Performance & drive
What it’s like to drive, and how quiet it is
Engine, 0-60mph and gearbox
You can have your RAV4 as a regular hybrid, which means it's the type you don’t need to charge up, or as a plug-in hybrid that you do. We’re yet to try the latter, although the Suzuki Across is all but identical. As for the regular hybrid, not having to charge up is obviously good for convenience, but it means you can’t go very far at all on pure electric power; even with 'EV mode’ selected you’ll be lucky to get more than a few hundred yards before the 2.5-litre petrol engine kicks in to provide assistance. With that in mind, you're better off leaving the RAV4 in its 'normal' driving mode and allowing the car to decide for itself when’s best to deploy the electric motor and when the petrol engine. This generally means electric power alone in stop-start traffic and a combination of both power sources at higher speeds.
The main point of hybrid technology is, of course, to improve fuel economy, although having both an electric motor and petrol engine giving their all in unison means acceleration isn’t too shabby, either. There’s that electric-car characteristic of almost instant power when you put your foot down, too, so joining roundabouts and overtaking is a breeze. The two-wheel drive model can do 0-60mph in 8.4sec, while the four-wheel drive is fractionally quicker, taking just 8.1sec, thanks to that extra traction from a standstill. Both are quicker than the Kia Sorento Hybrid, even with its standard four-wheel drive, and our preferred version of the Peugeot 5008.
However, the front-wheel drive RAV4’s 800kg maximum towing capacity is rather weak, the four-wheel drive version is a much more capable tow car, matching the Kia Sorento hybrid’s 1650kg. The plug-in, meanwhile, manages 1500kg.
Suspension and ride comfort
Ride comfort isn't the RAV4's strongest suit. The suspension is rather firm so the RAV4 thuds over potholes and motorway expansion joints more than you might like in a family car. It’s by no means back-breakingly uncomfortable, but it never feels particularly settled and you’ll find it twitches as you drive along all but the smoothest of tarmacs.
It's main rival, the Honda CR-V hybrid, is noticeably more settled around town and retains its composure better over sharp ridges and potholes.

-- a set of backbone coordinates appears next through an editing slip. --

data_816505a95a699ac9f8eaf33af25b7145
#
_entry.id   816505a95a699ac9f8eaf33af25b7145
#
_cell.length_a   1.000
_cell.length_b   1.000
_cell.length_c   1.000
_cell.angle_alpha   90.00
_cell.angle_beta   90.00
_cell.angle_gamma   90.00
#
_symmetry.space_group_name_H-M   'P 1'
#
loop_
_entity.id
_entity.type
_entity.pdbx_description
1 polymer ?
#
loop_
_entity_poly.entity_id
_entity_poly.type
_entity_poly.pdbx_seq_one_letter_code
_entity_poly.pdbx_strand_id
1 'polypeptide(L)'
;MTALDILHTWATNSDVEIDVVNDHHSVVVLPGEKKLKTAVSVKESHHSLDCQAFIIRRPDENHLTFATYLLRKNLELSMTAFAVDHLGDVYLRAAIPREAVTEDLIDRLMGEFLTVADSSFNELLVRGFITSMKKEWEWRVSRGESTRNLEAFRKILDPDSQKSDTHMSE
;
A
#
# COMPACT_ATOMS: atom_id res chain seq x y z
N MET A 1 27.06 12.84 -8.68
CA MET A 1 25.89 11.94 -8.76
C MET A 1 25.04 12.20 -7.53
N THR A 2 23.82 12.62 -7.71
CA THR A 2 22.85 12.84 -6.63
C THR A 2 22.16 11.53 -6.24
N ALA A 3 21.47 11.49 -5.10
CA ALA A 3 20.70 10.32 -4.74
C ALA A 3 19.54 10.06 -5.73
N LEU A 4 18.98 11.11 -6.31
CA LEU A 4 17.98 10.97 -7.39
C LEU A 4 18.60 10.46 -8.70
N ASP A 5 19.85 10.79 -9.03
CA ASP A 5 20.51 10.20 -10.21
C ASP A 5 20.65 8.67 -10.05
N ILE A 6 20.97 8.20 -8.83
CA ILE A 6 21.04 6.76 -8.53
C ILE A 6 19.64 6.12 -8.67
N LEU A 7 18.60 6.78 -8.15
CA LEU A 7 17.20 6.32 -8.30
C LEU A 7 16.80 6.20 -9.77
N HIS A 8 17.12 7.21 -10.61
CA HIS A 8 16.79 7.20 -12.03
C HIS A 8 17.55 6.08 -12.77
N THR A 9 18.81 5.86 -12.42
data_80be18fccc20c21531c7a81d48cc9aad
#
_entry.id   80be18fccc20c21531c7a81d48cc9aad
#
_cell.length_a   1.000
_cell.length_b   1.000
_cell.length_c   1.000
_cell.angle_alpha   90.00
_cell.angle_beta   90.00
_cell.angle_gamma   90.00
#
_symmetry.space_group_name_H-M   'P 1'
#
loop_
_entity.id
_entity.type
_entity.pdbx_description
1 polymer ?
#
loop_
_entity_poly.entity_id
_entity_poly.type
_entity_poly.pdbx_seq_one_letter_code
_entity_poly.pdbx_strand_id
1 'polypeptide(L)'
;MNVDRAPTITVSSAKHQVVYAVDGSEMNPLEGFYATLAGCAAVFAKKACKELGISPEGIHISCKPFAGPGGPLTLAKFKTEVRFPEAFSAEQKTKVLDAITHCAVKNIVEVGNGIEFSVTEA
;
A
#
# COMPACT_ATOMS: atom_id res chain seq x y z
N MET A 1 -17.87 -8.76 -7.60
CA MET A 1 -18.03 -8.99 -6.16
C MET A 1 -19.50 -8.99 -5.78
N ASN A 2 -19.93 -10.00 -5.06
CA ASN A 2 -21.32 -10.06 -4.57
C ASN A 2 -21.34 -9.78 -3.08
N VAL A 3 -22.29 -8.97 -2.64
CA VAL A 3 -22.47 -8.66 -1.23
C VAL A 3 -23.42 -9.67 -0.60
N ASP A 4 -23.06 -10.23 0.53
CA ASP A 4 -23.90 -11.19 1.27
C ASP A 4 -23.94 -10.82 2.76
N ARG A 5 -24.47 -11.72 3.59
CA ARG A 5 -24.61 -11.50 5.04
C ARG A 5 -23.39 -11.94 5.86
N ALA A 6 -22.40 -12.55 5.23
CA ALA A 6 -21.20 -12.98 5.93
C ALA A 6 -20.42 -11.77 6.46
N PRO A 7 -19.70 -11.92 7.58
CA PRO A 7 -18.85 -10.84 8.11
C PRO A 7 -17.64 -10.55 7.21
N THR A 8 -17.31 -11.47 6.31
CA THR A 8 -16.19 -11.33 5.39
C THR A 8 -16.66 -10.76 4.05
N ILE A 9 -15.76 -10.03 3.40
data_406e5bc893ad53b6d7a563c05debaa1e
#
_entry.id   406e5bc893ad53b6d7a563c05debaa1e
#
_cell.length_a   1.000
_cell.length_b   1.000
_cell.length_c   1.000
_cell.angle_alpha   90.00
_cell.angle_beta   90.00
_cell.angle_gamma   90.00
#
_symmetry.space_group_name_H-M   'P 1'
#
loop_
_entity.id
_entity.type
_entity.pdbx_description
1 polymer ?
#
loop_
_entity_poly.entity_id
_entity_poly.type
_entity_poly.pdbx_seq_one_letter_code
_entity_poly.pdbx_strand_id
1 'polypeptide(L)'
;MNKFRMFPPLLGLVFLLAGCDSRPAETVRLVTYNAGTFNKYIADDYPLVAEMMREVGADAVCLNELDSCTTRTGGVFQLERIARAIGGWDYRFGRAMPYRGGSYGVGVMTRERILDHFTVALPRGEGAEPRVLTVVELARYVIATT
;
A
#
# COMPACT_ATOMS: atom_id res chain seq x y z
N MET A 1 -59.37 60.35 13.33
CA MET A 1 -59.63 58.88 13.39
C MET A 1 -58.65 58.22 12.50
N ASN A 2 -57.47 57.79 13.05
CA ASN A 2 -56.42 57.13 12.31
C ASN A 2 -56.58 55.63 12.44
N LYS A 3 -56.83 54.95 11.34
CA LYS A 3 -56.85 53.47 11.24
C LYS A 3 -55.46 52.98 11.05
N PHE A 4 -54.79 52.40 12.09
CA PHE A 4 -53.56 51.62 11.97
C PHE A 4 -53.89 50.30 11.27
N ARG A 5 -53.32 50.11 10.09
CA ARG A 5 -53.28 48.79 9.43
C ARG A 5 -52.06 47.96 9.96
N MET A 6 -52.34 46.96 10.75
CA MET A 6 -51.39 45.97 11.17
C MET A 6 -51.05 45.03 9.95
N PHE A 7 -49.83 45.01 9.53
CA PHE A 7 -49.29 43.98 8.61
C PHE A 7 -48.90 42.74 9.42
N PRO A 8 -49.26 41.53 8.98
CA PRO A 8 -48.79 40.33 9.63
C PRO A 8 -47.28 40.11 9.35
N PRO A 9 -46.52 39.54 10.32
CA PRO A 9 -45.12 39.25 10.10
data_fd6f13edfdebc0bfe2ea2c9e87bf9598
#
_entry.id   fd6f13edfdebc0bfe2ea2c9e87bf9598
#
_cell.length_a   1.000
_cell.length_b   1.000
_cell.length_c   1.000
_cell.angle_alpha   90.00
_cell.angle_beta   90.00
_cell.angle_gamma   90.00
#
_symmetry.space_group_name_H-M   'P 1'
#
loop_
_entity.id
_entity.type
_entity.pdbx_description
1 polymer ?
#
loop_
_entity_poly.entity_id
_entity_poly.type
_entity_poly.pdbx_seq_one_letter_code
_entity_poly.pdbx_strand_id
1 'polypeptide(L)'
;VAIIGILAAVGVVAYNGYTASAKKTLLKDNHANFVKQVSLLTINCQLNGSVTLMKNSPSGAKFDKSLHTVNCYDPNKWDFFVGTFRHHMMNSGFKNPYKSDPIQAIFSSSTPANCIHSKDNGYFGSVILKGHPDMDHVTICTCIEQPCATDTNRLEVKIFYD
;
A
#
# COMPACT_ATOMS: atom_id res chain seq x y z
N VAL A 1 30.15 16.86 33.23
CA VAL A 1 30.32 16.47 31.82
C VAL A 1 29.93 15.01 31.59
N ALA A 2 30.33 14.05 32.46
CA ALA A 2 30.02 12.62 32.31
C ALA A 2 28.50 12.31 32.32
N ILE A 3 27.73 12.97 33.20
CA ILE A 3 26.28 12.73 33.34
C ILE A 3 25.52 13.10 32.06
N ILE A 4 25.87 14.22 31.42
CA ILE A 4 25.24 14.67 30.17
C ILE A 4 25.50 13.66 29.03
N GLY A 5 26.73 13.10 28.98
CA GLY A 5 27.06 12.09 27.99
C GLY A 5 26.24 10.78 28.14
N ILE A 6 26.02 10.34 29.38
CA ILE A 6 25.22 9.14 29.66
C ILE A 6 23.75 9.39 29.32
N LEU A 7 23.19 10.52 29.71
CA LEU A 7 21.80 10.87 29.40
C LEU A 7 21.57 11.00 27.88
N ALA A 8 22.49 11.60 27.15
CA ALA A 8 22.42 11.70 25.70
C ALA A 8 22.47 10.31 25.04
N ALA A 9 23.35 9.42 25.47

The Peugeot 5008, which isn't available as a hybrid but is roughly the same size as the RAV4, is also a more comfortable alternative. However, the RAV4 isn't as firm is the Mazda CX-5 and is less wearing on long motorway journeys.
The Mazda CX-5 is living proof that large SUVs can be relatively good fun to drive. Sadly, the RAV4 isn't cut from the same cloth; it never feels particularly willing to change direction quickly, due to its heavier weight causing it to roll into corners more, and it doesn't have a great deal of grip compared with rivals, either, although the four-wheel drive models have a bit more traction in slippery conditions.
Admittedly, hybrids rarely handle as tidily as pure petrol and diesel cars because of the extra weight of their batteries and electric motors. However, the CR-V hybrid feels more stable through tight twists and turns and has more naturally weighted steering, too. The RAV4 is relatively easy to manoeuvre at low speeds, though.
Noise and vibration
Put your foot down and the RAV4's petrol engine immediately starts revving hard, almost as if you’re stuck in first gear, except the car keeps accelerating and the revs only start to subside when ease off with your right foot. This is due to the RAV4's CVT automatic gearbox.
It isn’t what you’d call a relaxing experience, especially since the petrol engine sounds rather coarse and channels vibrations up through the soles of your feet. There’s also considerable tyre noise and wind intrusion at motorway speeds that will have you cranking the radio volume up. The rival CR-V hybrid's petrol engine is noticeably less intrusive and that car also suffers from a bit less tyre roar on the motorway.
Mind you, thanks to that hybrid set-up, the RAV4’s motor is remarkably hushed compared with the majority of pure petrol and diesel rivals when at a gentle cruise and especially in stop-start traffic,. As with many hybrids, the brakes tend to be a bit grabby as the regeneration system tops the battery up under deceleration, and this can make it hard to slow your progress smoothly. It’s something you get used to in time, though.
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